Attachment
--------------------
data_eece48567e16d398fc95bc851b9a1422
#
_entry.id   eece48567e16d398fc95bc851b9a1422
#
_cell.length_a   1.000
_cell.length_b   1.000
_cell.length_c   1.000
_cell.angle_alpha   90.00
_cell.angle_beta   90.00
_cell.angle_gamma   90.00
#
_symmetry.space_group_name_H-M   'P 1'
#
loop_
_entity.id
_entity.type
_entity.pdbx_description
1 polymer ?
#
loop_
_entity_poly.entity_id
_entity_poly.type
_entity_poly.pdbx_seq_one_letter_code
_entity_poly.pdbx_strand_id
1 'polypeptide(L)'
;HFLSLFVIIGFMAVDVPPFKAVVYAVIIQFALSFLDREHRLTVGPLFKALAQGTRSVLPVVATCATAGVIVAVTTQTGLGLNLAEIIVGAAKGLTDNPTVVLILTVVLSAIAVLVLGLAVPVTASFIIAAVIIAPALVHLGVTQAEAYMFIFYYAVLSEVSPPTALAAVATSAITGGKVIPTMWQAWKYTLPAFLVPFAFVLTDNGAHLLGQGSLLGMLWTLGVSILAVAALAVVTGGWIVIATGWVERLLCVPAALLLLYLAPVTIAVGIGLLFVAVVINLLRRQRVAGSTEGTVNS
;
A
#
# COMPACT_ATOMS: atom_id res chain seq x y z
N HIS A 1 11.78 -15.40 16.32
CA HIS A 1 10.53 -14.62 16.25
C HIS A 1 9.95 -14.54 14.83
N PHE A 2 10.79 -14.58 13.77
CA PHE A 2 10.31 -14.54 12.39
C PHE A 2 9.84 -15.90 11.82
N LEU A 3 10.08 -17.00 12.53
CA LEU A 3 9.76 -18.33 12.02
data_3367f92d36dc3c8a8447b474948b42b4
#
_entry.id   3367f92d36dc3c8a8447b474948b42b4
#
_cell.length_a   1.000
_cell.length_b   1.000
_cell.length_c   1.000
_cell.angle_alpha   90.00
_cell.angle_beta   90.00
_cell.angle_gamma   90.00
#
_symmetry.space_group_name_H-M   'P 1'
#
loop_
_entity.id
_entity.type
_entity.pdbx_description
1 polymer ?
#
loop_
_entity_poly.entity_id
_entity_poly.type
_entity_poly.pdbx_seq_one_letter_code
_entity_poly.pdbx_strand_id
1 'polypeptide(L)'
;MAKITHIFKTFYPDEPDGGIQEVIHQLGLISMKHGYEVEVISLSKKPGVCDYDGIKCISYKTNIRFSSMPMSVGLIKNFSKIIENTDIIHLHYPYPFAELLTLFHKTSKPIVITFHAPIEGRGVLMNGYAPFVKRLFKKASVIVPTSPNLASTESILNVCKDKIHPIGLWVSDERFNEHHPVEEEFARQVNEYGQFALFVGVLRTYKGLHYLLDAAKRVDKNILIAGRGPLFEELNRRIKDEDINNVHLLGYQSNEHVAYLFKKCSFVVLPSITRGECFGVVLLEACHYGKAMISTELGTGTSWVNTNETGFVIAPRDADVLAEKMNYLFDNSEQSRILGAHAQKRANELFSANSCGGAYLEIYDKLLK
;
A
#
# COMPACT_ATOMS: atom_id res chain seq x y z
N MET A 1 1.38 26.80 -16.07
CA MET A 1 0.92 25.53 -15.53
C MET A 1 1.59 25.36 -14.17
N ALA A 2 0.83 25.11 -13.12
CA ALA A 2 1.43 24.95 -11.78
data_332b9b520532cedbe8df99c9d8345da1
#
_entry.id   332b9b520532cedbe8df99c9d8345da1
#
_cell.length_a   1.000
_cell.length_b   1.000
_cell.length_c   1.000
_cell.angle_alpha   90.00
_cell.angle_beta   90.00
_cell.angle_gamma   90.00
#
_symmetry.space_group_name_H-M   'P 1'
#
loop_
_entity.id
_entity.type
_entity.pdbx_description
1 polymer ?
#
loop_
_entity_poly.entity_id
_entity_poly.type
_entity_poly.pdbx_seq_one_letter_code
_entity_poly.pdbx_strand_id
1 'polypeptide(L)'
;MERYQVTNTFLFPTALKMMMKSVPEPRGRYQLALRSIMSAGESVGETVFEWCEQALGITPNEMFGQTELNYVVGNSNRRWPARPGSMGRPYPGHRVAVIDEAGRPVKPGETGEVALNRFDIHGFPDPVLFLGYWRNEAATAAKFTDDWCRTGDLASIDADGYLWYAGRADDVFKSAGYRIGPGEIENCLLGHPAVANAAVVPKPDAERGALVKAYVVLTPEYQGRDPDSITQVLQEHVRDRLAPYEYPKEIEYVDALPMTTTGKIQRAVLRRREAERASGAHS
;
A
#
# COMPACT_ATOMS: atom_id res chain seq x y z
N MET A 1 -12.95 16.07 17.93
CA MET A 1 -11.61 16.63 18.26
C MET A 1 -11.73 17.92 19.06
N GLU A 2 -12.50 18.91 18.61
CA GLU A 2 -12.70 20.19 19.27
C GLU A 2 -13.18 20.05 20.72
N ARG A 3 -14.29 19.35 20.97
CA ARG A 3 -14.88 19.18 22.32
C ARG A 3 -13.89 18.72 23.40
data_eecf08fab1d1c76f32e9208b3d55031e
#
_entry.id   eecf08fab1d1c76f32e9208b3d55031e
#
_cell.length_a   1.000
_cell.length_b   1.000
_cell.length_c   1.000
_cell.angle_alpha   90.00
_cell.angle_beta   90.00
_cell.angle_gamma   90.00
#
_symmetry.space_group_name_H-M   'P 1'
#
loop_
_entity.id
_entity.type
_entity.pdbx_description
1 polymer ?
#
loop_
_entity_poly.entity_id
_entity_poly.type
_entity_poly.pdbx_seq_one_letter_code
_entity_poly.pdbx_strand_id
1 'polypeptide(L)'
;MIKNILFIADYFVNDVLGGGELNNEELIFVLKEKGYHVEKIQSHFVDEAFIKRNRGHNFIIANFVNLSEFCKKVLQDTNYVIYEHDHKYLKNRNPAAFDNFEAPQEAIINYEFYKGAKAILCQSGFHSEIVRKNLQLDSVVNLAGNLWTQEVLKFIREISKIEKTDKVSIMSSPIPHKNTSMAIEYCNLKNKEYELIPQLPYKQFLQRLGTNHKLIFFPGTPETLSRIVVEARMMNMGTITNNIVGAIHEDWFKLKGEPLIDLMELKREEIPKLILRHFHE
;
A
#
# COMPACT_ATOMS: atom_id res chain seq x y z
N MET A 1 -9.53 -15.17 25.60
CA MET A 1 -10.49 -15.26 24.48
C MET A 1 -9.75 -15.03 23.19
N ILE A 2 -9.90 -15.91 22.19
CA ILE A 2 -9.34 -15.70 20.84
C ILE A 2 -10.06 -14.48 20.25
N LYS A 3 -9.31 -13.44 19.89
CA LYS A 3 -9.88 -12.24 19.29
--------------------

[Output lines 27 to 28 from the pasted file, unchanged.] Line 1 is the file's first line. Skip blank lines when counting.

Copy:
;
A